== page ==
(From left) Kira Wayland, Samatha Rabin, and Taylor Stone in "Camelot." Photos by Alan Brigish
Legend takes center stage
The Martha's Vineyard Regional High School players gorgeously reproduced the rise and fall of the mythical realm of Camelot last weekend at the Performing Arts Center.
Based on T.H. White's "The Once and Future King," "Camelot" is a love story set in the forests and great halls of Arthurian England. Mr. White's novel comprised five books, rich with medieval lore and resonant with tragedy, but the musical "Camelot," a collaboration between Alan Jay Lerner and Frederick Loewe, is mainly preoccupied with the love triangle of King Arthur, Queen Guenevere, and Sir Lancelot.
Sir Lancelot (Julius Lowe) pledges his devotion to the king. Matters become complicated for Sir Lancelot when he falls in love with the queen.
Arthur's Round Table remains a code word for gallantry and hope, cemented in modern consciousness by its association with the Kennedy era, when the "Camelot" soundtrack was popular bedtime music at the White House.
Historians place the Arthur legend in the fifth or sixth centuries, but the musical "Camelot" is usually set much later, probably because of the costume factor; the bodices and billowing velvets of later periods are hard to resist.
For the production, directors Kate Murray and Ashley Peters stayed loyal to the original myth, and the scenery and costumes reflected a simpler, earthier time in England's history.
(From left) Queen Guenevere (Celeste Bailey) with Lady Anne (Annie Finnerty).
To that end, set and lighting designer Ernest Iannaconne wisely dispensed with elaborate furnishings and instead created atmosphere with bold, broad pieces: a towering tree, a pair of thrones, a rainbow of banners above the jousting field.
Costume designers Kirkland Beck and Kathy Retmeir, with student-designers Anna Convery and Rebecca Swartwood hit the mark too, with simple lines and jewel tones that glowed on stage. Color was a powerful presence in the play. From Arthur's scarlet tights in a dark wood to the rosy gowns on the ladies of the court, each scene looked as carefully composed as a painting.
Arthur was played by Jake Estabrook, who skillfully carried his character through the charming uncertainty of a young king into the harsher self-doubt of his later years. Celeste Bailey was a lovely Guenevere, who likewise shifted from girlish innocence to stateliness without a ripple. Jonah Lipsky as Arthur's illegitimate son, Mordred, and Anna Convery as the sorceress Morgan le Fey were delicious villains, while Julius Lowe made a convincingly conflicted Lancelot. English accents were extremely good across the board, so good I immediately stopped noticing them.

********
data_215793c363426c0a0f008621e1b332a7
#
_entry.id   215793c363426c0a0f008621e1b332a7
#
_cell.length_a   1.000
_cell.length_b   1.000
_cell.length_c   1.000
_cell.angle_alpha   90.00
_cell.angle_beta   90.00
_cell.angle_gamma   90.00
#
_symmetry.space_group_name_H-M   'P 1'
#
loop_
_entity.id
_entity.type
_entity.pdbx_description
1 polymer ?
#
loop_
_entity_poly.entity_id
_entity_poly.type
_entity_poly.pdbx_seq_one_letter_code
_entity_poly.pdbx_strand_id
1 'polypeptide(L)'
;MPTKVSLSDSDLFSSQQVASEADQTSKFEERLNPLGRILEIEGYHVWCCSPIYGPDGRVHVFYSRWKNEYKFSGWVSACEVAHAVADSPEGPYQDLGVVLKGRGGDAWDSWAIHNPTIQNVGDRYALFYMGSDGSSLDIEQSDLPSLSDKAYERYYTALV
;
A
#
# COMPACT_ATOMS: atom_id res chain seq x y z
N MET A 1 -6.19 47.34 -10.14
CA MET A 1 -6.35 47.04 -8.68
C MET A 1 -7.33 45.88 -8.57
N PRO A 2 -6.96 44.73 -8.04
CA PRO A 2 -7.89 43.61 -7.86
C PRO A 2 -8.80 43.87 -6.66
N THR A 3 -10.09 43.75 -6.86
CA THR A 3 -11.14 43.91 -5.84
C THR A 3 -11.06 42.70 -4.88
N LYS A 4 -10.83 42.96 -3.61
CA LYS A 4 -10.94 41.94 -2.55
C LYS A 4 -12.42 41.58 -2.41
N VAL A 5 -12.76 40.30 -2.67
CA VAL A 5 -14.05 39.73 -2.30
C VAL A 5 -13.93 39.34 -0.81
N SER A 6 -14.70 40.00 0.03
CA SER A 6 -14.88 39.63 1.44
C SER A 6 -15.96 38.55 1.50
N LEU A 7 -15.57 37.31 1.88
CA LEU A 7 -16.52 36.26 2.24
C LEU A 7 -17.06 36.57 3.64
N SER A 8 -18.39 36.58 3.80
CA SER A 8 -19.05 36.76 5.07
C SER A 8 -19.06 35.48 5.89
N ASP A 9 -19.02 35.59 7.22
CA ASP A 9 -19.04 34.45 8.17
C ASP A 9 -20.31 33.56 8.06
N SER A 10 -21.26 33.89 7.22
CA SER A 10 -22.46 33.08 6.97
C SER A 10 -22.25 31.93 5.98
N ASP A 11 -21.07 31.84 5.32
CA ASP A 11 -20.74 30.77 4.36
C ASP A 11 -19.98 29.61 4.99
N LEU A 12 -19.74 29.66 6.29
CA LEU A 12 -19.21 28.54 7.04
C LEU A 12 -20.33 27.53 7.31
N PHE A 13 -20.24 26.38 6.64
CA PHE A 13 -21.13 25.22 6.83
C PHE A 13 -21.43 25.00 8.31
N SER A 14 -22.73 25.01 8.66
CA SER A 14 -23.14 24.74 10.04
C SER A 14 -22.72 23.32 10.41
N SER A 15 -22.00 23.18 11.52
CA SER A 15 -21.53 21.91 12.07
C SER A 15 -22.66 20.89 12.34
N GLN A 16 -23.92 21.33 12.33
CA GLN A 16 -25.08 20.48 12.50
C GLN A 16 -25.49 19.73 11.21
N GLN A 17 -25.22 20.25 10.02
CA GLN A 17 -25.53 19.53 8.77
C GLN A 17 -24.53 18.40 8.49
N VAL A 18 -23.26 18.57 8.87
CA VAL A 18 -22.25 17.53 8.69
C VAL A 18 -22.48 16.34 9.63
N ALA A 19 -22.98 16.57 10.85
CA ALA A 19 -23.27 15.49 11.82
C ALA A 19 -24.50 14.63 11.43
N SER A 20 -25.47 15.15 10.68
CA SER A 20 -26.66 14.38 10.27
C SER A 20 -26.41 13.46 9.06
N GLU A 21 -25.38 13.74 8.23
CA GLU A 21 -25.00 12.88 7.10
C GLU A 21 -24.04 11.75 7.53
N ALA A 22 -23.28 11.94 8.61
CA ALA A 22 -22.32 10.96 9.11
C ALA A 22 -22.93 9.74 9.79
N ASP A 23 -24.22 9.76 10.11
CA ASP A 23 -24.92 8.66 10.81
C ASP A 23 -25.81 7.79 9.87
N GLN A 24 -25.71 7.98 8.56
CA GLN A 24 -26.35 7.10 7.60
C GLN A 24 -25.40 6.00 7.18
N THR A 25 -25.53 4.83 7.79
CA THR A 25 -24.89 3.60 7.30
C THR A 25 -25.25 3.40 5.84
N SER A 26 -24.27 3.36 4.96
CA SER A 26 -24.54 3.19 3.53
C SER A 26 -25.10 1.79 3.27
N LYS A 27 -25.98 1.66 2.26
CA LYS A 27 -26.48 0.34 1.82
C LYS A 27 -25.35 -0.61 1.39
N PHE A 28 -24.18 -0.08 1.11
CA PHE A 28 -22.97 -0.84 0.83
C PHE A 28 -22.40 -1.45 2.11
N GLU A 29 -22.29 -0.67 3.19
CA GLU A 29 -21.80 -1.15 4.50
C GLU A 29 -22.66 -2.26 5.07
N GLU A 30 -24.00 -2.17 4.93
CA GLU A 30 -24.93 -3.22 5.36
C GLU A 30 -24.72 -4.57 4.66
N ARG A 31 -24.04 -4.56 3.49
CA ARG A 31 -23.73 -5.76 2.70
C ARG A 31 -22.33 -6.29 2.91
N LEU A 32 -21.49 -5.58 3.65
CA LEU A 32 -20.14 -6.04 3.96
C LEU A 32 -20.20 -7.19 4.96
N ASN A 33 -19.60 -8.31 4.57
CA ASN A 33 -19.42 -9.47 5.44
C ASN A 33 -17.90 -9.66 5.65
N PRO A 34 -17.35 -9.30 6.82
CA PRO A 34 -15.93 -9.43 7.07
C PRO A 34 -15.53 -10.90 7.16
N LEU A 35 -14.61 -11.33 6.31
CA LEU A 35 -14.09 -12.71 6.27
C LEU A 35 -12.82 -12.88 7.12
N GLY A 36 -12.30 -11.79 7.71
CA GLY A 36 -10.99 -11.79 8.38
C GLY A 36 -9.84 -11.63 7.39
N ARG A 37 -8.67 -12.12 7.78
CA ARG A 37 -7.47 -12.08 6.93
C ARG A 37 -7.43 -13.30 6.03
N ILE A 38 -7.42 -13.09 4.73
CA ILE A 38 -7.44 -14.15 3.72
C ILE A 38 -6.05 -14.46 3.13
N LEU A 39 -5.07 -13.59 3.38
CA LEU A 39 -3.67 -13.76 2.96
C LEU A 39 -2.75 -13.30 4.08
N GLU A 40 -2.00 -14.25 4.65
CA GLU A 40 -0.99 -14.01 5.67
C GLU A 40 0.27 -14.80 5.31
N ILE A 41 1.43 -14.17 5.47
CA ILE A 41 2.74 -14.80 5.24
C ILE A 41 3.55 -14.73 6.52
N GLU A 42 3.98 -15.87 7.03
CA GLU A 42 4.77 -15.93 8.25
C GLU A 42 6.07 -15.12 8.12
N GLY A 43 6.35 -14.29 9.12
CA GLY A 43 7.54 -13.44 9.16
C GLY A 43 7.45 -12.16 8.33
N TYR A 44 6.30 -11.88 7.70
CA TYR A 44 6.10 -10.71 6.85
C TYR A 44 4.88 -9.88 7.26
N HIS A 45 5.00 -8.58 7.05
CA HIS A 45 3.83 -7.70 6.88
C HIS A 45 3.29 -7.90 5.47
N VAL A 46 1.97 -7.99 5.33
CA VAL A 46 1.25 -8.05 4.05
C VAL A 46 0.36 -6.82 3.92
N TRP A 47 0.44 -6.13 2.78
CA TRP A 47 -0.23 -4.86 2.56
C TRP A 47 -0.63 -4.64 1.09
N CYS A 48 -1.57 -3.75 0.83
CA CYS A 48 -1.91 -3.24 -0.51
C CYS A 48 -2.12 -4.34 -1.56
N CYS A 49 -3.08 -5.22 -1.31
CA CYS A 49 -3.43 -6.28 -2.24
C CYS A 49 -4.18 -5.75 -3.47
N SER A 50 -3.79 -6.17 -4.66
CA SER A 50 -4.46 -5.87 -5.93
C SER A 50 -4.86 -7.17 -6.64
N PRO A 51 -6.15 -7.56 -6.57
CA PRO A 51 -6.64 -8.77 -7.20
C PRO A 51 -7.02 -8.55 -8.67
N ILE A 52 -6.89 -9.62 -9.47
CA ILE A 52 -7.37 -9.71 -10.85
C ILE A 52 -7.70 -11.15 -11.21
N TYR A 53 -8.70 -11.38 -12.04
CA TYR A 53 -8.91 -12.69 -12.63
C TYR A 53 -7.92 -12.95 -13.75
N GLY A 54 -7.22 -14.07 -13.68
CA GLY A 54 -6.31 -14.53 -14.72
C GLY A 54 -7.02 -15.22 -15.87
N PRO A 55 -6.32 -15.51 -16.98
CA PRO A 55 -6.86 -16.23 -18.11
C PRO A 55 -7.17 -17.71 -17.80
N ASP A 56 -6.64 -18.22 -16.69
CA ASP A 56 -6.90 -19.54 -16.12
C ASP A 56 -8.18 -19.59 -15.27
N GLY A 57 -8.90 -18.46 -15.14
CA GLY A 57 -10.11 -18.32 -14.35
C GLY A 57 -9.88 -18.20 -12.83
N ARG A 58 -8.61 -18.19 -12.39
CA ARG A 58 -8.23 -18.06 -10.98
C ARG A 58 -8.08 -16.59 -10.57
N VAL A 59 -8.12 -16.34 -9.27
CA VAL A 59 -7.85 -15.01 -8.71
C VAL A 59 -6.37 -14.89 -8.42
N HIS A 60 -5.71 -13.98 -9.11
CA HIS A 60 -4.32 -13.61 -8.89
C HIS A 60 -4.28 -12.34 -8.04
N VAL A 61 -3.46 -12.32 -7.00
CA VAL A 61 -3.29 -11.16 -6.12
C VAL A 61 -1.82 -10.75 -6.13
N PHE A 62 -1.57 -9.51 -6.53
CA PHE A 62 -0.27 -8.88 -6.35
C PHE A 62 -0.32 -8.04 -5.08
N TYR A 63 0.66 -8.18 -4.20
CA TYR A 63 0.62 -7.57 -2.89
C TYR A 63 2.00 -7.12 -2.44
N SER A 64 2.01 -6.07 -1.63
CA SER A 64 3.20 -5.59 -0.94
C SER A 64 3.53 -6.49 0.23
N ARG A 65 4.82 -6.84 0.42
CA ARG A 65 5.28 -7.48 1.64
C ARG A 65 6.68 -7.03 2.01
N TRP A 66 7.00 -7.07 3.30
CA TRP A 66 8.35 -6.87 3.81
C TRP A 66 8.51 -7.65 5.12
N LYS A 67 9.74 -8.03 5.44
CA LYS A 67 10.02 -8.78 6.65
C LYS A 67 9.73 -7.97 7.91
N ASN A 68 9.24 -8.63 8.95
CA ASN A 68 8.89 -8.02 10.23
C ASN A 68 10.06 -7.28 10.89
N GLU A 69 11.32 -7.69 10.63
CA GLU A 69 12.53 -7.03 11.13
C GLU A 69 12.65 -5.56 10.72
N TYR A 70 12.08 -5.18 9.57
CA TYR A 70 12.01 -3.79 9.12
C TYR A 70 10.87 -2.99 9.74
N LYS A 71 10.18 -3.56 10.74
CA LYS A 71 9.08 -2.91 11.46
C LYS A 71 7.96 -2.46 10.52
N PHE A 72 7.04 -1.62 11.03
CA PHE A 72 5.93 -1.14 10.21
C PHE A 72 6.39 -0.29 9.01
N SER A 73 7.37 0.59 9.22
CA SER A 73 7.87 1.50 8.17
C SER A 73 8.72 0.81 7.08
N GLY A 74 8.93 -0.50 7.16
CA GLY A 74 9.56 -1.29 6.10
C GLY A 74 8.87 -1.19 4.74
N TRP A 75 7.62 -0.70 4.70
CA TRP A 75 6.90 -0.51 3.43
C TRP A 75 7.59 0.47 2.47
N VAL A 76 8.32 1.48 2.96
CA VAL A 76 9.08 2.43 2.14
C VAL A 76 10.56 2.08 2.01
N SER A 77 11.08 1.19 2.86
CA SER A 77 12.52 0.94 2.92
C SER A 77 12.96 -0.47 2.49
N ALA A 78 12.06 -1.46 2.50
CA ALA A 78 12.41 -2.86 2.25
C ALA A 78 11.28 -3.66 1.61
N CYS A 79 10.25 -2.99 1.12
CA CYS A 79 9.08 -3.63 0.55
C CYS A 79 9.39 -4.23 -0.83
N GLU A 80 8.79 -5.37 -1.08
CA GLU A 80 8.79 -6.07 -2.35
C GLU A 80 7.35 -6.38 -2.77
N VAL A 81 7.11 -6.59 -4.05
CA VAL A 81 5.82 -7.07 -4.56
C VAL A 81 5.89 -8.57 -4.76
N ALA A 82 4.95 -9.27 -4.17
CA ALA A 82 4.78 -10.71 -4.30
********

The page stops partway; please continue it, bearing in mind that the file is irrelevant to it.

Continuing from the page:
Sir Dinidan (Michael Gately) and Lady Dinidan (Marlan Sigleman) in last weekend's high school musical, "Camelot."
This show's best asset was the sheer size of its cast and crew. A large and talented orchestra led by Dan Murphy enlivened Loewe's score; the costume crew alone numbered in the dozens; and during ensemble pieces, the crowded stage was a testament to the value MVRHS places on its performing arts.
Then there was the singing. The soloists could act as well as sing and consistently did both at the same time. Katie Mayhew made a bewitching Nimue, luring Merlyn into the earth. Lady of the court Emma Tobin stole the jousting scene with her cries for blood. Group numbers were energetic and choreographer Lianna Loughman made use of the entire space, moving cast members up and down the aisles so the audience was drawn into the drama.
A few quibbles: the railing at stage right could have used some camouflage, and Merlyn could have used a beard. Also, the play was too long. Even creator Lerner called the original 1960 production "a bladder endurance contest;" a thick black marker would have gone a long way toward tightening this version. But the dancing was lively, the music was rich, and the characters well executed. This show was easy to love.